The Antarctic silverfish (Pleuragramma antarctica), or Antarctic herring, is a species of marine ray-finned fish belonging to the family Nototheniidae, the notothens or cod icefishes. It is native to the Southern Ocean and the only truly pelagic fish in the waters near Antarctica. It is a keystone species in the ecosystem of the Southern Ocean.
While widely distributed around the Antarctic, the species appears to have largely disappeared from the western side of the northern Antarctic Peninsula, based on a 2010 research cruise funded by the National Science Foundation under the US Antarctic Program.
The Antarctic silverfish was first formally described in 1902 by the Belgian-born British zoologist George Albert Boulenger with the type locality given as Victoria Land in Antarctica. It is the only species in the monotypic genus Pleuagramma which was also described by Boulenger. Some authorities place this taxon in the subfamily Pleuragrammatinae, but the 5th edition of Fishes of the World does not include subfamilies in the Nototheniidae. The genus name is a compound of pleuro meaning "side" with a which means "without" and gramma meaning "line", an allusion to the absence of a lateral line.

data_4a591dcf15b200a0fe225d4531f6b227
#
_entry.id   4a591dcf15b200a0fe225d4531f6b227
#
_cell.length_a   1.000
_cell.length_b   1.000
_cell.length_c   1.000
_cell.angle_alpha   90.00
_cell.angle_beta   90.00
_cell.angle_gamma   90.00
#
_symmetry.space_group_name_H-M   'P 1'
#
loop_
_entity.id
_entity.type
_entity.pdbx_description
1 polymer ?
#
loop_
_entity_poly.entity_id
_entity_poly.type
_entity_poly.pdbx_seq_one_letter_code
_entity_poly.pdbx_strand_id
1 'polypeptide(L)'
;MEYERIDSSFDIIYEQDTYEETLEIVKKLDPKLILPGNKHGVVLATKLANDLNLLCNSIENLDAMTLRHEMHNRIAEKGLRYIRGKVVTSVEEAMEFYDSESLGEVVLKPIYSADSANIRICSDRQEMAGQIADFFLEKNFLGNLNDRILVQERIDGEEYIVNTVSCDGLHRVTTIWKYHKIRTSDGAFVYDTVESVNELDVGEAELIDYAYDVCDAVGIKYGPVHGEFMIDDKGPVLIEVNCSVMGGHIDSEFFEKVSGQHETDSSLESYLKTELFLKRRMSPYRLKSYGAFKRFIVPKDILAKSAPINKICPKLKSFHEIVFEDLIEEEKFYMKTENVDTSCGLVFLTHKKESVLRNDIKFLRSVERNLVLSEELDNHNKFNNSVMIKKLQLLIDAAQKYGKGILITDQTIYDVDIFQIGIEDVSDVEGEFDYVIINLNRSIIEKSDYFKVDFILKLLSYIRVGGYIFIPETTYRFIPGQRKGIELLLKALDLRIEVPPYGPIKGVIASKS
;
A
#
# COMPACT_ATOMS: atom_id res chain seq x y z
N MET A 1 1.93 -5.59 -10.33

Antarctic silverfish usually grow to about 15 cm (5.9 in) in length, with a maximum of 25 cm (9.8 in). The maximum reported weight of this species is 200 g. Antarctic silverfish have a maximum reported age of 20 years. When alive, they are pink with a silver tint, but turn silver only after death. All the fins are pale. The dorsal side is slightly darker. This Antarctic marine fish is one of several in the region that produce antifreeze glycopeptides as an adaptation against the extreme cold of Antarctic waters.
The postlarvae, 8–17 mm (0.31–0.67 in) in size, feed on eggs of calanoids (Calanoida), sea snails Limacina and tintinnids (Tintinnida). The postlarvae live at depths of up to 135 metres (443 ft). Juveniles feed on copepods (Copepoda), mostly on Oncaea curvata and can be found at depths of 50 to 400 m (160–1,310 ft), while adults can be found at depths 0–728 m (0–2,388 ft). As their size increases, so does the size of their prey items. Mature females may spawn for the first time at 7–9 years of age.
Antarctic silverfish are the most abundant pelagic fish species in the High Antarctic shelf waters of the Southern Ocean and are important high-caloric prey species for high-trophic animals such as Adelie penguins, marine flying birds and Weddell seals.
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